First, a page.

160. 160. In the wake of the Edward Snowden leaks, we’ve seen a number of data dumps. WikiLeaks has published troves of data. Hackers broke into Hacking Team, publishing a massive amount of internal data. Sony has been breached, and so have various branches of the U.S. government. This isn’t about stealing credit card information, but rather about making public the personal details of individuals. “Doxing” is mining and publishing personal information about a person––organizational doxing is when this happens to an entire company. (Security expert Bruce Schneier has written extensively about this.) Why this matters for marketers: In the spring and summer of 2016, hate groups on Twitter began specifically targeting women staff at a number of brands, Jewish journalists, and African American city officials. In our ever-polarizing political climate, you and your clients ought to shore up security and to develop a risk management plan should they find themselves doxed. Trend #4: Organizational Doxing
  161. 161. Augmented Marketing New tools will supercharge and augment the work of marketers. 5
  162. 162. Simply put, AI is branch of computer science in which computers are programmed to do things that normally require human intelligence. This includes learning, reasoning, problem-solving, understanding language and perceiving a situation or environment. AI is an extremely large, broad field, which uses its own computer languages and even special kinds of computer networks, which are modeled on our human brains. For the past six decades, researchers have been modeling AI using our own human brain as inspiration. Neural networks are the basic computer architecture that attempts to mimic some of what we know about how the human brain and central nervous system transfers signals. Why this matters for marketers: AI systems will help marketers do everything from personalize content to individual consumers... to analyzing media buying... to automagically generating ideas. This won’t replace the work for marketers, but rather it will supercharge their abilities to garner even more attention for their brands and causes. Trend #5: Augmented Marketing
  163. 163. The future isn’t pre-determined. It’s something we all create together, in the present.
  164. 164. Birthday treats for you...
  165. 165. http://bit.ly/MIMA2016
  166. 166. README I gave everyone at the MIMA Summit a free copy of my new book. (See next slide.)
  167. 167. My new book is all about the future, and how you can predict tech trends yourself!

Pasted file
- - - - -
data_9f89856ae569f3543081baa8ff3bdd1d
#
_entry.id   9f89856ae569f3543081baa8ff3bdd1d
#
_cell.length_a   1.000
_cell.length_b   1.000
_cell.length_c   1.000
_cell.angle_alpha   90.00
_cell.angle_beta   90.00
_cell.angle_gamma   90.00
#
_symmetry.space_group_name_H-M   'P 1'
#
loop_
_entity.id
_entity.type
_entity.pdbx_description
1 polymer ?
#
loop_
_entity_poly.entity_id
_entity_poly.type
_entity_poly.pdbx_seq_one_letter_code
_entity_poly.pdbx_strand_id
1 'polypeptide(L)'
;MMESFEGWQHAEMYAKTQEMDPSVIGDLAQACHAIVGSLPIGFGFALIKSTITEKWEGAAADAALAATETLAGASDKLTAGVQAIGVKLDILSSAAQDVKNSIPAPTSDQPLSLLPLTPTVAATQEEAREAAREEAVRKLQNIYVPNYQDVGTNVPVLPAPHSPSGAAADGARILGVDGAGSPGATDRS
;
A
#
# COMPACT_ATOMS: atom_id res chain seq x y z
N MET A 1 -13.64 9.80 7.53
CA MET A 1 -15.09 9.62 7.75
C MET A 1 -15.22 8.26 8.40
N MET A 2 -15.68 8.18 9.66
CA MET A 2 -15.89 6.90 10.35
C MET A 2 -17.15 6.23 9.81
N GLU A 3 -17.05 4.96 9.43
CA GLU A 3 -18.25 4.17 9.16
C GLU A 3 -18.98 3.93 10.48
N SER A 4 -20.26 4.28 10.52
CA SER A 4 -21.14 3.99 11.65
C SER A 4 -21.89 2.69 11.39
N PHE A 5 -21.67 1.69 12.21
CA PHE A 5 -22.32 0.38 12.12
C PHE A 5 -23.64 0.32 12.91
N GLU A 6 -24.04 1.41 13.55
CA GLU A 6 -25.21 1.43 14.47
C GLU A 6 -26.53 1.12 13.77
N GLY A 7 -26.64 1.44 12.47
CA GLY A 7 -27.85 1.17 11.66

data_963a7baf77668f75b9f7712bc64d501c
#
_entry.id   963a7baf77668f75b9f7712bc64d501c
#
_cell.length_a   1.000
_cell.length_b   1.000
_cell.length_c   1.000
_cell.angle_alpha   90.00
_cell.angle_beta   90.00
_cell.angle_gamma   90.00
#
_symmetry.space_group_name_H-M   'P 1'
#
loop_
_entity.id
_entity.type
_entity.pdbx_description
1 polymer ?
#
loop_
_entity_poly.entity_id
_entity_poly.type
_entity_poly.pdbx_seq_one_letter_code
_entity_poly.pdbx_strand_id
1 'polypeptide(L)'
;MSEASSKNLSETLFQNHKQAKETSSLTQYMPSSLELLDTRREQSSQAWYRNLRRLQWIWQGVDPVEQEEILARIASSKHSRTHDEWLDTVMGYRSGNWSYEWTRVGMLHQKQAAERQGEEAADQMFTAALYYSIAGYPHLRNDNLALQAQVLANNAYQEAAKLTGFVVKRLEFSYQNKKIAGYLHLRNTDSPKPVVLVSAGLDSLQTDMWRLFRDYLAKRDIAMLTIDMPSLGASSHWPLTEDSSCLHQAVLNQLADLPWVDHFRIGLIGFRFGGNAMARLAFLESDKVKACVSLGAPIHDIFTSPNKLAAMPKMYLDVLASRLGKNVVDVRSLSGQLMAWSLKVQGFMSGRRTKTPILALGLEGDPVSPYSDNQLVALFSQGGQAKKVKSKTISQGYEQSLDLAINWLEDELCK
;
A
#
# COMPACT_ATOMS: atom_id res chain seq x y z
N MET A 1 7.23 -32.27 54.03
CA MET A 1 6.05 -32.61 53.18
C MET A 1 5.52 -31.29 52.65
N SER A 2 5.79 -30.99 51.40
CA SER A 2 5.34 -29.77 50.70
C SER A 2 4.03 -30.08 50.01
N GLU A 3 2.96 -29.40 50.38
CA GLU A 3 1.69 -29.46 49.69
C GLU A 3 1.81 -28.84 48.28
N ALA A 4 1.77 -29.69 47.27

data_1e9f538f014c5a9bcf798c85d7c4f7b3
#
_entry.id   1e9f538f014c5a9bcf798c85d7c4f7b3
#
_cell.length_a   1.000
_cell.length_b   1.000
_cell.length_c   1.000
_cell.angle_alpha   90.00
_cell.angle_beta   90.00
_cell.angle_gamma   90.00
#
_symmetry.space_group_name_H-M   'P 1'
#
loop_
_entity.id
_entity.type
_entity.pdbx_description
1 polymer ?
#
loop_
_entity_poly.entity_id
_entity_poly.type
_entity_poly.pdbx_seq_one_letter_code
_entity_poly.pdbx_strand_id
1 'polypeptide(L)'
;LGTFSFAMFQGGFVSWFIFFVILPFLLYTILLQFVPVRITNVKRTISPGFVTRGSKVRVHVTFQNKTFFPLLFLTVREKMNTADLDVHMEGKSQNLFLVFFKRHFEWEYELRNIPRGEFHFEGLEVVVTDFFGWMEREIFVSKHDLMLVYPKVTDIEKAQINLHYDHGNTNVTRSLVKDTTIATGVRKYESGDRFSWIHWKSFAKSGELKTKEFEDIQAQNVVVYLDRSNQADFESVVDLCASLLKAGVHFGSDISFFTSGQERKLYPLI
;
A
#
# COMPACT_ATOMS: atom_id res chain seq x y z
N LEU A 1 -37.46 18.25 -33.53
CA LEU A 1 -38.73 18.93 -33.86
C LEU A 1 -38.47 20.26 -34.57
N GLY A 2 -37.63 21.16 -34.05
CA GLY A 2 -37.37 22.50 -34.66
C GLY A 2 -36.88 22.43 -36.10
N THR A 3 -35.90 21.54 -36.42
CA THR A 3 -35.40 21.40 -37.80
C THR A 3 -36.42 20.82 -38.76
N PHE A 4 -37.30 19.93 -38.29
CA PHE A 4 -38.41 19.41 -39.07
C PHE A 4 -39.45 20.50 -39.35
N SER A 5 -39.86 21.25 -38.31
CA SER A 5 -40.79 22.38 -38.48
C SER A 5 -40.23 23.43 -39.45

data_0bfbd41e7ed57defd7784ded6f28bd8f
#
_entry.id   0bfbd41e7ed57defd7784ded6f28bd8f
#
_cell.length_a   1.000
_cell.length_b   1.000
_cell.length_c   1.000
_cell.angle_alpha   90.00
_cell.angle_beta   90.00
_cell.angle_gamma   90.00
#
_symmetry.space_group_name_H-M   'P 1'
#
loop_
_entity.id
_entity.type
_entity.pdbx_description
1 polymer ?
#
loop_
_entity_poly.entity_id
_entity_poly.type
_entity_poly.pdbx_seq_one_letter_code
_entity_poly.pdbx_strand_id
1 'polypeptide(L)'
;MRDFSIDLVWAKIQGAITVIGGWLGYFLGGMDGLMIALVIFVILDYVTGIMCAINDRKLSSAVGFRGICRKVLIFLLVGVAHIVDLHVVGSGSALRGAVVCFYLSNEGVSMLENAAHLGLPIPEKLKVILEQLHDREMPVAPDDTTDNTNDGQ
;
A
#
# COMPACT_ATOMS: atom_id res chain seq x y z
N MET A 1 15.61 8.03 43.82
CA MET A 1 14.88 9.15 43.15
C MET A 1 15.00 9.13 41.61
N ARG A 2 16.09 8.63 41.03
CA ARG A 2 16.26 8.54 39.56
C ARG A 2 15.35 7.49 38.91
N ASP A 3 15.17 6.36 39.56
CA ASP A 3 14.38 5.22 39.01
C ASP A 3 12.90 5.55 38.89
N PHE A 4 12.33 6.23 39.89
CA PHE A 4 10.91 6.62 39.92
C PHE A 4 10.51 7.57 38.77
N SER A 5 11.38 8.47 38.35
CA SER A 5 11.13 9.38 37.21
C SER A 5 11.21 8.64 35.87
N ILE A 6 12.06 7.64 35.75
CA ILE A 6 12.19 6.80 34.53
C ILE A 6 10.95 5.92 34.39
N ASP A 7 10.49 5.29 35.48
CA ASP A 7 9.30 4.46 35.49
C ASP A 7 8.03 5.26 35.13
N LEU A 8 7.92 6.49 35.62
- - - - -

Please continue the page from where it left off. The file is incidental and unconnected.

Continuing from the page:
168. 168. Your organization can become a member of the Future Today Institute!
  169. 169. THE FORESIGHT PROGRAM The Future Today Institute’s Annual Retainer Client ProgramThe Institute’s Tech Trends Forecasting Subscription Service
  170. 170. WHAT YOU GET AS A FORESIGHT PROGRAM CLIENT This program ensures that an organization knows all of the near- and mid-future trends on Quarterly On-Site Trends Research Workshops These half-day customized trends Sessions are deeply personalized for your organization and they are highly interactive. First, we detail emerging trends your organization needs to know. But from our point of view, information alone isn’t That’s why in the second half of our quarterly workshops, we apply two of the Future Today Institute’s tools to help you determine how to move the trend into action. (Even if the result is to simply monitor the trend for a little while longer.) By the end of these quarterly workshops, you’ll not only know what trends are emerging, but what to do about them in the present. Big Ideas Summit Invitations Foresight Program clients receive invitations to our two Big Ideas Summits a year. We bring together the Future Today Institute’s clients as well as experts working on emerging technologies for an exciting roundtable discussion. You’ll have the opportunity to meet and collaborate with brilliant people and to share knowledge across industries. (Clients receive 2 seats per Summit.) Summits are typically held in NYC, Boston and DC. Tools To Measure Your Forecasting ROI Ongoing Advising Our annual tech trends report is covered by dozens of media outlets (Harvard Business Review, USA Today, Wall Street Journal, Washington Post and others) and is typically downloaded more than 250,000 times each year. The Future Today Institute clients receive early access to the report, giving them a strategic edge as they plan for the year ahead. What’s the value of tracking trends? We’ll give you a set of tools to help you quantify the impact of the tracking trends within your organization. The ability to talk with us throughout the month for advising, insight and inspiration. (Additional fee applies.) Notes From The Near Future – Monthly Trends Report all of the emerging trends you should be aware of, why they matter, and who the key players are driving the trend. Notes From The Near Future – Monthly Trends Briefing Call Slack Integration A few days after the report is sent, we host a short virtual hangout to answer any questions you might have. Since all of our clients are invited to join, it’s also a great opportunity to hear from people working outside your industry. For clients using Slack, we include a custom #trends channel to continually update and inspire your team. Early Access To Our Annual Trends Report Become a member of the Institute! Membership includes: • quarterly custom tech trends presentations in your office for you, your staff and (if you want) your clients • monthly research and reading packs • custom Slack channel just for you and your team • invites to our Institute events Interested? Call 267-342-4300 or email hello@futuretodayinstitute.com
  171. 171. futuretodayinstitute.com hello@futuretodayinstitute.com @amywebb267-342-4300